Monday, May 2, 2016
At the beginning of March, also known as "Read A Book You’ve Always Wanted To Read Month," I started reading Leo Tolstoy’s War And Peace, in a recent translation by Richard Pevear and Larissa Volokhonsky. Now, exactly two month’s later, I have finished.
One reviewer wrote: “If the world could write by itself, it would write like Tolstoy.” And as cryptic as that sounds, I’d have to agree. To paraphrase Whitman, this is a book that contains multitudes. Originally written as narrative fiction, Tolstoy extensively re-wrote the novel over ten years to include chapter-long interludes on history, philosophy, politics and human nature. The overall effect is a book trying to describe everything, to understand everything. To contain multitudes.
Did I like it? “Like” isn’t the word I would use. It’s over 1200 pages long. And sometimes I found it vague and rambling, as if vodka might have been involved during the writing process. But, like the sun bursting out from a cloud, a passage would jump off the page, so beautiful and so moving, that I’d have to read it several times. As if, purely in the act of writing, Tolstoy had awakened to an almost Zen-like understanding of life. And in those moments, I was enthralled.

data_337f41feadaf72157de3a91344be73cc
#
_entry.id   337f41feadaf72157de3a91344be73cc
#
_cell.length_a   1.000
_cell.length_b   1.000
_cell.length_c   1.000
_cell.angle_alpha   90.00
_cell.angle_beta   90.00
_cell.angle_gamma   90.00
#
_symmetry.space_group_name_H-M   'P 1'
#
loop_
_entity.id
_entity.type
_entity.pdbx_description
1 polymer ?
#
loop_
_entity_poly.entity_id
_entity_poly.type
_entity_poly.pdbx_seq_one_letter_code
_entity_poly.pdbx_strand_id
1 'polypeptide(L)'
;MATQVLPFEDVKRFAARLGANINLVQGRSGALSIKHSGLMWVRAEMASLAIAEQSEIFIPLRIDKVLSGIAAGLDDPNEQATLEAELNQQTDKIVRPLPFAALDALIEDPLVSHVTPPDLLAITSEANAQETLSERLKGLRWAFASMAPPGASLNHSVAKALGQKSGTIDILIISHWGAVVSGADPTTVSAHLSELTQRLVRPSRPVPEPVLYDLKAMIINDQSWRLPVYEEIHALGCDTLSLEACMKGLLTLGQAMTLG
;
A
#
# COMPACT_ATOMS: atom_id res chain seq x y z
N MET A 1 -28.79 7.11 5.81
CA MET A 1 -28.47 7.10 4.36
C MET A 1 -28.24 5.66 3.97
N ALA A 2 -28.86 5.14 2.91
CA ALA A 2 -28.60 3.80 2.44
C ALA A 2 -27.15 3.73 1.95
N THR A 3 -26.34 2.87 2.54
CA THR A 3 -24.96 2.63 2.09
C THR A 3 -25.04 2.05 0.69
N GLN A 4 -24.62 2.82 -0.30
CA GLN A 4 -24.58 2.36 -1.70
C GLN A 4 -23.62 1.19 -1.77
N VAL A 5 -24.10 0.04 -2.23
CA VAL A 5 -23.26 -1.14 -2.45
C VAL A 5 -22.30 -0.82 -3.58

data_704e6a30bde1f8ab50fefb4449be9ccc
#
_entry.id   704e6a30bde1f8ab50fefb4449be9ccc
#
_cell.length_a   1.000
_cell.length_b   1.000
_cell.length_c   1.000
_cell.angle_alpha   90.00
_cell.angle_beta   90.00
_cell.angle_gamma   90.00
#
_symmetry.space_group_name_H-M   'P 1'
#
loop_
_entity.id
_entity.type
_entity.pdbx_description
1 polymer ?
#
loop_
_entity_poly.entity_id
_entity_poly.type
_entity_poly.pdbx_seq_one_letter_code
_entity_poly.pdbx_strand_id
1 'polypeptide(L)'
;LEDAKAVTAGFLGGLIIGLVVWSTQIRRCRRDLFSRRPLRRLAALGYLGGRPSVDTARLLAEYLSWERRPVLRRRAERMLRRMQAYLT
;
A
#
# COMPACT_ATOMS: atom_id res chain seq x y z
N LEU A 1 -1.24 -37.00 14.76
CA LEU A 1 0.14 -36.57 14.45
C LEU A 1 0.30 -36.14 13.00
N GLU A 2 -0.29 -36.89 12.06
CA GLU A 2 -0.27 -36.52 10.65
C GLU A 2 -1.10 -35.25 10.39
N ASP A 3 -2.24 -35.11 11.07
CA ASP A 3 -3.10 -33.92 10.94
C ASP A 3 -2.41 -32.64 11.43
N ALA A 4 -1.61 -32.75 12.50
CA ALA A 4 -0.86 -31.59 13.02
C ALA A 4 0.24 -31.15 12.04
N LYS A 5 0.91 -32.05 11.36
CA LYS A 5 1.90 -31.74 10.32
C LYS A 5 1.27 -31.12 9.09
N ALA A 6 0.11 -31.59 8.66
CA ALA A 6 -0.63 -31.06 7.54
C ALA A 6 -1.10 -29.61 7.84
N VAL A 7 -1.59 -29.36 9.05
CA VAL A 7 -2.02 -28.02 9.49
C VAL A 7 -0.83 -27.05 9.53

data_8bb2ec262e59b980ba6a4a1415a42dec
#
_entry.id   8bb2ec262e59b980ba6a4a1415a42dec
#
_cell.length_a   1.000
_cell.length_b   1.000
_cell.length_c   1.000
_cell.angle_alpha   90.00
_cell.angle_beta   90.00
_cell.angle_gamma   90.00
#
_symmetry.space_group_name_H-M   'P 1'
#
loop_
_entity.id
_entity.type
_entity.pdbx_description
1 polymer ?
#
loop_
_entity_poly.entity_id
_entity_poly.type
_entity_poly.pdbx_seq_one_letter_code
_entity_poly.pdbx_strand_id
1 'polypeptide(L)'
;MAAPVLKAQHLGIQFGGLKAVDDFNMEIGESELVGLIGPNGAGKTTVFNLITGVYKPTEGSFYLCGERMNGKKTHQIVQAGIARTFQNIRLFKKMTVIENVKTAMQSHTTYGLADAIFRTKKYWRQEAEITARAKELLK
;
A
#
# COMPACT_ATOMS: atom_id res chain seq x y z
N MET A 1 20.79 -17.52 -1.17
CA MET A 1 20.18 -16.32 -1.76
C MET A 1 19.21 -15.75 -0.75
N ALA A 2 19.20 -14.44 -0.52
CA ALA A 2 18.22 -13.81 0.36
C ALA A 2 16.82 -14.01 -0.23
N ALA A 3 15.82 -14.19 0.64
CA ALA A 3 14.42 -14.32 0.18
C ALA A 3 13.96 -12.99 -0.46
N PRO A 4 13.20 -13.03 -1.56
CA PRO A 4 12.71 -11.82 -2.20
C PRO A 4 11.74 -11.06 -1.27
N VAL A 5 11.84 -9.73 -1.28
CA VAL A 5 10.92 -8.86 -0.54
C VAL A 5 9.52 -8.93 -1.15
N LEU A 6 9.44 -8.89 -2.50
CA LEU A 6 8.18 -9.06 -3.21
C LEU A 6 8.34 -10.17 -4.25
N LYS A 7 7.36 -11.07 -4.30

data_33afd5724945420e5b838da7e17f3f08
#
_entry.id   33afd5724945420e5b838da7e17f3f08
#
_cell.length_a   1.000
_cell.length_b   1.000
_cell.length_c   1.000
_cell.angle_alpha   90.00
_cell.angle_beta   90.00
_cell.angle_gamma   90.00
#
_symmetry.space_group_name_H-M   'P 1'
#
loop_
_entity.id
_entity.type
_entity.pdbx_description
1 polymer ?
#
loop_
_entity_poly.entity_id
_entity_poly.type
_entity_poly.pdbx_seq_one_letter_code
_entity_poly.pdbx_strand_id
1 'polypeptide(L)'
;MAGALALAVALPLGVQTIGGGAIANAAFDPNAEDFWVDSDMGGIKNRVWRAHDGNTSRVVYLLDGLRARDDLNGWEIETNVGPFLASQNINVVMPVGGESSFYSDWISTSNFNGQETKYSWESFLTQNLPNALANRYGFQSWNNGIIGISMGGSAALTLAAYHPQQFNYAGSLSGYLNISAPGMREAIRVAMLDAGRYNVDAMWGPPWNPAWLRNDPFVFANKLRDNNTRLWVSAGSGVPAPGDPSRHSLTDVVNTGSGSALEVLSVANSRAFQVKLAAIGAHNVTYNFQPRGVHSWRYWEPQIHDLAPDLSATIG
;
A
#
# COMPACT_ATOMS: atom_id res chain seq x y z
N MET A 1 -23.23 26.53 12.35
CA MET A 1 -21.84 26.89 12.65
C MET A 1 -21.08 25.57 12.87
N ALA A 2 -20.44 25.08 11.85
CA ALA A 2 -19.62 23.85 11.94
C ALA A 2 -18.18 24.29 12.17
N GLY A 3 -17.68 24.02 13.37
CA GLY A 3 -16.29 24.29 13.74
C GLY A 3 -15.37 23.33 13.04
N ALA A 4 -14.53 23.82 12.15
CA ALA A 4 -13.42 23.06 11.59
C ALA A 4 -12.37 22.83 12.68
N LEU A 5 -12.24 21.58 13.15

Reading War And Peace requires a commitment of time, attention, and patience. For me, the commitment was worth it. I felt as if I’d grown a little, understood the world a little better. And isn’t that one of the reasons why we read?
You can reserve War And Peace here.